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The French Open’s First Champion: René Lacoste

Updated: Oct 10, 2020

Lacoste at a Glance

In the beginning of the 19th century, René Lacoste accompanied his father on a trip to England where he witnessed several tennis matches, sparking the younger Lacoste's love for tennis.

His father, a champion rower and famed inventor, was not too keen on his son playing tennis, as he had plans for him to enroll in a prestigious French engineering school. The younger Lacoste was adamant that tennis was his path, not engineering.

Over the course of the next three years, Lacoste dedicated himself to the game of tennis like few others did, quickly rising up the ranks to become one of the top tennis players in the World.

The French Champion

For several years the French Open was only open to members of French tennis clubs. But in 1925, the tournament was opened to amateurs from around the world and deemed an major championship by the International Tennis Federation (ITF). Creating the French Open as we know it.

René Lacoste would go on to win the first French Open in 1925, as well as being crowned champion at Wimbledon that same year. In all, Lacoste would go on to win 11 major tournaments (7 singles, 4 doubles) as well as winning the 1927 Davis Cup on US soil as a member of the Four Musketeers. Lacoste was inducted into the Tennis Hall of Fame in 1976.

The Crocodile

Lacoste was nicknamed “Le Crocodile” by fans although the origins of the nickname remain unclear. Some say it was because of Lacoste’s ferocious style of play as his relentless style and toothy grin was known to slowly grind up and wear down his opponents. Others say that the nickname comes from the crocodile skin suitcase that Lacoste would bring with him on the tour. Some say that Lacoste even had a bet with the captain of the French Davis Cup team, with the winner receiving a crocodile skinned bag.

Lacoste would later say of his nickname:

The American press nicknamed me 'the Crocodile' after a bet that I made with the Captain of the French Davis Cup team. He had promised me a crocodile-skin suitcase if I won a match that was important for our team. The American public stuck to this nickname, which highlighted my tenacity on the tennis courts, never giving up my prey! So my friend Robert George drew me a crocodile which was embroidered on the blazer that I wore on the courts.”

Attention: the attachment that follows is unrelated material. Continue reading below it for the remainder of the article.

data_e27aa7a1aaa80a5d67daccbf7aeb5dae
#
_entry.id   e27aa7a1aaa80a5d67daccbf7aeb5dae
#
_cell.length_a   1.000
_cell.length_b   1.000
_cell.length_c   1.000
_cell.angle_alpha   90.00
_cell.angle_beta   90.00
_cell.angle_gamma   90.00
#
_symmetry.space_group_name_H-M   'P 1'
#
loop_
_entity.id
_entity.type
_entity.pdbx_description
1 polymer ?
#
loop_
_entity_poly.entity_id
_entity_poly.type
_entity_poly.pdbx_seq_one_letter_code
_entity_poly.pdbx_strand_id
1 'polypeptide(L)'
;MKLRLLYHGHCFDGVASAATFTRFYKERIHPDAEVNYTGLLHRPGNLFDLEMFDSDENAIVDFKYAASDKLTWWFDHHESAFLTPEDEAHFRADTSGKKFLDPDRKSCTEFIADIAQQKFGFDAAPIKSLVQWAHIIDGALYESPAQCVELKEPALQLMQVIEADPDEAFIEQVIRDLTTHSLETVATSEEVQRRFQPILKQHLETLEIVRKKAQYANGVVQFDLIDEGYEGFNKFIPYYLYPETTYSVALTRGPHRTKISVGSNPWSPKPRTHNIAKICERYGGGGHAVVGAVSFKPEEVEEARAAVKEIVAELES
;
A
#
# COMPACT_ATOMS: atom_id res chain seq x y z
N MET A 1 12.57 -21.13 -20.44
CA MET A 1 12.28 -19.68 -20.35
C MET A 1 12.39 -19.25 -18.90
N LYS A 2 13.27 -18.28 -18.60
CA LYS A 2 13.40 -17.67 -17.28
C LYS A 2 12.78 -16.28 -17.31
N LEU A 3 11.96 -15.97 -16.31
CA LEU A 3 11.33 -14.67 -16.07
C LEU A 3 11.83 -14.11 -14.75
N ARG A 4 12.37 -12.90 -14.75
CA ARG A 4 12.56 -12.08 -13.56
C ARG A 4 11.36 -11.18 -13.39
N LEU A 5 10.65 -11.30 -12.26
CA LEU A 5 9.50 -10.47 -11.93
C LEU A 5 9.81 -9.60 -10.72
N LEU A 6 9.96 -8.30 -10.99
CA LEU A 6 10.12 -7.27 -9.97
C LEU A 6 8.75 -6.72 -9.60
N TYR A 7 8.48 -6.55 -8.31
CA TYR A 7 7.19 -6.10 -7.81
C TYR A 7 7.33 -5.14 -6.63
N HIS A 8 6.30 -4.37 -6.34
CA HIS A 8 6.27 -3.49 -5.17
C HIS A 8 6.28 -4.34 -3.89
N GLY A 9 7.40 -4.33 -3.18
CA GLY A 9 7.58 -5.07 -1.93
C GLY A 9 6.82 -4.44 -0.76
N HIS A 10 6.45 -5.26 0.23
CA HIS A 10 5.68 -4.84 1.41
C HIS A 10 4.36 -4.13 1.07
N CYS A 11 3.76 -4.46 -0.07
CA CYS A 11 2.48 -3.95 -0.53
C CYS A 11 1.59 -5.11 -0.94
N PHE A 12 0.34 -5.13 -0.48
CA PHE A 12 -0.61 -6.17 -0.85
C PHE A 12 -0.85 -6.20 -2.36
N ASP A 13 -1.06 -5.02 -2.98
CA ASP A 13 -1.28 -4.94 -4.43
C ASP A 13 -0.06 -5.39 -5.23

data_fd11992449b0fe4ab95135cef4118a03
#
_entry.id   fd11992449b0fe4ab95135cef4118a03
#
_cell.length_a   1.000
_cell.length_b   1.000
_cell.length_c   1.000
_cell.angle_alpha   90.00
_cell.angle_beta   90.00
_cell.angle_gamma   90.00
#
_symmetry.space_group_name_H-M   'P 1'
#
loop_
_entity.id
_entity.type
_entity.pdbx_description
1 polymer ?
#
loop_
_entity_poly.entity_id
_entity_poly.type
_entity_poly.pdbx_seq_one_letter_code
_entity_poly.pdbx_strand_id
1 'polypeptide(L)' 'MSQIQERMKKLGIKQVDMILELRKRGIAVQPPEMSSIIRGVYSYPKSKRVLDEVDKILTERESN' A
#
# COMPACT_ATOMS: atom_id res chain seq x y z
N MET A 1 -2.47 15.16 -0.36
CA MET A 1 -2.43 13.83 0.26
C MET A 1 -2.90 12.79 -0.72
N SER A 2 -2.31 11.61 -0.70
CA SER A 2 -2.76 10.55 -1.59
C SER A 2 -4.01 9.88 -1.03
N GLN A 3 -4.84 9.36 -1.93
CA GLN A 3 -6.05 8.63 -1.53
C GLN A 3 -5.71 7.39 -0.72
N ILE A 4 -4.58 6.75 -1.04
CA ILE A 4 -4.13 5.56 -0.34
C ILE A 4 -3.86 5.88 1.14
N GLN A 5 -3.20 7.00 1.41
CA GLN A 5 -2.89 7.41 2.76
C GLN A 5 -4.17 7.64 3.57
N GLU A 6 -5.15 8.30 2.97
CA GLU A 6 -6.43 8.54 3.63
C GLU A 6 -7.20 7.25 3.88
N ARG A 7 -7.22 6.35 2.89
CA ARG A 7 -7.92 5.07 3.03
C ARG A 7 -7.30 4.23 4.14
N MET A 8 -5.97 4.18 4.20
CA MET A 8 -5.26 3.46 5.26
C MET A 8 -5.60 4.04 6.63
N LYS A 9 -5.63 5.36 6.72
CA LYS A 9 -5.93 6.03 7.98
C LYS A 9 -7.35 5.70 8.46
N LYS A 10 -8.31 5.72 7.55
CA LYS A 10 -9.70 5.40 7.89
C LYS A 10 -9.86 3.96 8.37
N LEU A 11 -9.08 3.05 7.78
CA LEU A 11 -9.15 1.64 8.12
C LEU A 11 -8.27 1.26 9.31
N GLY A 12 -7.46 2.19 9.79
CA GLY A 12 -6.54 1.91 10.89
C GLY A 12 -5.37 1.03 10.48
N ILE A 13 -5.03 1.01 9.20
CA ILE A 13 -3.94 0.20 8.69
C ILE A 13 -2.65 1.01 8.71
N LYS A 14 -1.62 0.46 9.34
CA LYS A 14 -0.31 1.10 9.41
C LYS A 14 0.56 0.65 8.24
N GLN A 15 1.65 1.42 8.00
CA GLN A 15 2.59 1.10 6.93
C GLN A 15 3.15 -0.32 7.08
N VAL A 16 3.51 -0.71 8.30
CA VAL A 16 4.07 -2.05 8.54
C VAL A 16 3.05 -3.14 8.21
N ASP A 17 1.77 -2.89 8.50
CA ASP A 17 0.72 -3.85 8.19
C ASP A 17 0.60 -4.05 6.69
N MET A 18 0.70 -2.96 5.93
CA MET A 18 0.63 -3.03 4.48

In honor of this nickname, Lacoste asked his good friend Robert George to design a Crocodile logo for him that he eventually debuted on his blazer during a match. (See below)

The Lacoste Brand

So how does all of this relate back to the Lacoste brand that we know and love today? Well, after Robert George made his crocodile logo, Rene would go on to debut the brand on one of his now signature short sleeve polos. At the time, most players wore long white sleeved shirts, but Lacoste’s short sleeve breathable polo proved to be a breath of fresh air.

Lacoste would later go on to say of his invention:

“One day I noticed my friend the Marquis of Cholmondeley wearing his polo shirt on the court,” remembers René. ” ‘A practical idea,’ I thought to myself.” It was so practical, in fact, that René commissioned an English tailor to whip up a few shirts in both cotton and wool. “Soon everyone was wearing them,” he smiles.”

In 1951, the brand began to take off as Lacoste began to manufacture polos in other colors. By the 1970’s the brand was a symbol of status - not bad for a brand created by small observation.

Lacoste’s Later Life

Staying true to the innovator he was, Lacoste continued to invent and create well after his hall of fame tennis career was over. He helped make innovations in tennis, golf, and even luggage. In fact, Lacoste helped replace wooden tennis racquets with his invention of the first tubular steel tennis racquet. Overall, Lacoste would go on to file almost 20 patents - he once said that inventor should be on his business card!

René Lacoste passed away in 1996 at the age of 92. His innovations, accomplishments, and iconic tennis brand continue to live on.

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